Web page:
NORTH FULTON COUNTY, Ga. - A Johns Creek man says a city judge told him he would go to jail for overusing his leaf blower.
Kim Treaster takes great pride in his backyard paradise at his home in the St. Ives Country Club in Johns Creek.
“I’m kind of one of those freak guys who likes to work in the yard and take care of a lot of things,” Treaster told Channel 2’s Mike Petchenik.
Treaster said some of his neighbors on Henley Fields Circle aren’t happy about him using a leaf blower several times a week.
“They started to come onto my property and told me stop blowing, stop working in your yard and it got really, really ugly,” he said.
Treaster maintains he only uses his blower during the times his Homeowner’s association allows for it, between 8 AM and 6PM.
In July, Treaster got a citation from the city of Johns Creek claiming he had violated the city’s noise nuisance ordinance.
He said he went to court and pleaded guilty after bad advice from an attorney, paid a $250 fine, and was told he could only use the blower three times a week for 30 minutes at a time.
“If we find you working out of those times, we’ll put you in jail,” he said a judge told him. “I walked away going, ‘what country are we in that they could put me in jail?’”
Johns Creek city officials told Petchenik they can’t comment on the case because Treaster is now appealing the fine and will have a trial Thursday. A spokesman sent Petchenik a copy of the ordinance.
It says someone can be cited under the nuisance ordinance for noises for “Loud or unusual noises which are detrimental or annoying to reasonable people, including without limitation unusual loud disturbances in or around churches or multiple-family complexes, such as loud music and other activities in swimming pool and clubhouse areas.”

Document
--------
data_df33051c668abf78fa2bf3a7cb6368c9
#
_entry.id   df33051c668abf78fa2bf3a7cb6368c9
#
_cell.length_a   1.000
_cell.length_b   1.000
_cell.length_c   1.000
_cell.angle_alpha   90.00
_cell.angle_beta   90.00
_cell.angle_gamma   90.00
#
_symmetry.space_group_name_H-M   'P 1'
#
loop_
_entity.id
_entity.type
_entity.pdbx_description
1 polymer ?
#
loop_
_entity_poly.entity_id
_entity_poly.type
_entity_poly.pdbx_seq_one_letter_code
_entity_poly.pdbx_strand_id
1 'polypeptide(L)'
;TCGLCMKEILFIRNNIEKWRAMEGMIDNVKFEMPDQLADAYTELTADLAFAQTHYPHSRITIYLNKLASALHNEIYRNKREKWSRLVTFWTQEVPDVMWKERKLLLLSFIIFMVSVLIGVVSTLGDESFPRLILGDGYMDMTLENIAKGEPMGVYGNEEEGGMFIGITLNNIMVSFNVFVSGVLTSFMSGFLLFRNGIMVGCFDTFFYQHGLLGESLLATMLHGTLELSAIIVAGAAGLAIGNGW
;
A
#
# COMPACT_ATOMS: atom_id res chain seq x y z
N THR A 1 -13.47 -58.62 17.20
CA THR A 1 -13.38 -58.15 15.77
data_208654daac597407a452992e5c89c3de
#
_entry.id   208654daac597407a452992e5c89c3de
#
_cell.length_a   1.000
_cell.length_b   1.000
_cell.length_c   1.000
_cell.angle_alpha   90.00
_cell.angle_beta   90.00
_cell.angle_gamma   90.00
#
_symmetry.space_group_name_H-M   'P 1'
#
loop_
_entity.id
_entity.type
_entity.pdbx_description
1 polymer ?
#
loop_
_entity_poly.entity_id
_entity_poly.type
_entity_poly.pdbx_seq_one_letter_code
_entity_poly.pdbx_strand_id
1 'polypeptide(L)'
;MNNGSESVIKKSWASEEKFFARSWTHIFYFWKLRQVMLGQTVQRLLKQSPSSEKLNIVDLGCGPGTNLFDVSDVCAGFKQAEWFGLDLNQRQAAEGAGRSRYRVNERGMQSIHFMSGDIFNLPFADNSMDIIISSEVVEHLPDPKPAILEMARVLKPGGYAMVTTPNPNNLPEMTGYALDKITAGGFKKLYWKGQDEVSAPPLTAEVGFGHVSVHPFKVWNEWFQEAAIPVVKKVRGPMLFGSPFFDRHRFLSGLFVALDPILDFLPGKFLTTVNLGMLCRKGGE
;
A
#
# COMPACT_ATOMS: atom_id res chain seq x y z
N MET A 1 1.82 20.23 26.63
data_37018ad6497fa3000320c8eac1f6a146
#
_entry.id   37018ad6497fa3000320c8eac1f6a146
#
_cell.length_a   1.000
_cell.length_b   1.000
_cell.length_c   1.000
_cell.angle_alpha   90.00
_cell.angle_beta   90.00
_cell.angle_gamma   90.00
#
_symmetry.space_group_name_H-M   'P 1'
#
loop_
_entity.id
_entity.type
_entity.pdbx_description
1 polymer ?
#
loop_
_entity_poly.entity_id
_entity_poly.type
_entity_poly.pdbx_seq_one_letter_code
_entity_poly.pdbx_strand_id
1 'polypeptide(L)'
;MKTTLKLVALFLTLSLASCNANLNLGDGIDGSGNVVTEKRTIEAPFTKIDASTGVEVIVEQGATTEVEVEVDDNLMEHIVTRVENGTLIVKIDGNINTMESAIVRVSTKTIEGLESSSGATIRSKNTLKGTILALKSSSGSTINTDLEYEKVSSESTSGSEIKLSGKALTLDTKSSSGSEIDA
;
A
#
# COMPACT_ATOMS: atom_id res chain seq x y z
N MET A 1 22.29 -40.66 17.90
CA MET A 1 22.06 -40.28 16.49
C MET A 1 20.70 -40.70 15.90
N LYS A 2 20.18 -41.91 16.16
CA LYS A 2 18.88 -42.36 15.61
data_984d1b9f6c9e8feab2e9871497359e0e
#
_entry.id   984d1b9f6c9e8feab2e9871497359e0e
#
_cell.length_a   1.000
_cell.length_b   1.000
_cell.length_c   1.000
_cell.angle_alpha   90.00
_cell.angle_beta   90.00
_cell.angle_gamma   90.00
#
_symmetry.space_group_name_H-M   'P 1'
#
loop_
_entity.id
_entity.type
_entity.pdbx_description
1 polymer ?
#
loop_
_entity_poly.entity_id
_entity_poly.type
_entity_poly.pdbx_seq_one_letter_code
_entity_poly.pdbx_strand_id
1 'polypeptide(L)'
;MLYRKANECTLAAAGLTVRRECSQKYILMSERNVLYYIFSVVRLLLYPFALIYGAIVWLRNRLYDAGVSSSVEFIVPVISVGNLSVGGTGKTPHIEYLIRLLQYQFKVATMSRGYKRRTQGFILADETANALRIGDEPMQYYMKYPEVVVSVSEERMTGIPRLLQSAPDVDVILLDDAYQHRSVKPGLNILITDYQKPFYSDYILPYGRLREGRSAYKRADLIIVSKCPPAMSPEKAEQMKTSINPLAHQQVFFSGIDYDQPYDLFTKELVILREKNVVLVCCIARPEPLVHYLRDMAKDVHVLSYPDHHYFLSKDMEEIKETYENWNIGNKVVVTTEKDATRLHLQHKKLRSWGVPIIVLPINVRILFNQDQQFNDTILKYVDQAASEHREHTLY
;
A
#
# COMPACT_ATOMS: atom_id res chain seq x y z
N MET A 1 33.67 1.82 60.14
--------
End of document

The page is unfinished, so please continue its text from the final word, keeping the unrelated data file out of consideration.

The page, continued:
Petchenik used a decibel meter to check the noise level of Treaster’s blower and stood about the same distance away from Treaster as many of his neighbor’s homes.
The reader registered a level of about 71 dB, which by comparison, is 5 dB louder than the average conversation and about 9 dB quieter than a phone’s dial tone.
Petchenik also tested the decibel level of a nearby landscape crew’s leaf blower and it registered at about 69 dB.
“The sounds coming out is so low that it’s just incredible,” said private investigator T.J. Ward, who is helping Treaster with his legal fight. “I was able to observe another family’s yard at the end of Mr. Treaster’s street who had a contractor working in the yard with two blowers the decibels were twice of what Mr. Treater’s was.”
Treaster said he just wants the right to keep his yard up.
“I can work in my yard,” he said. “I would think most Americans you should be able to work in your yard.”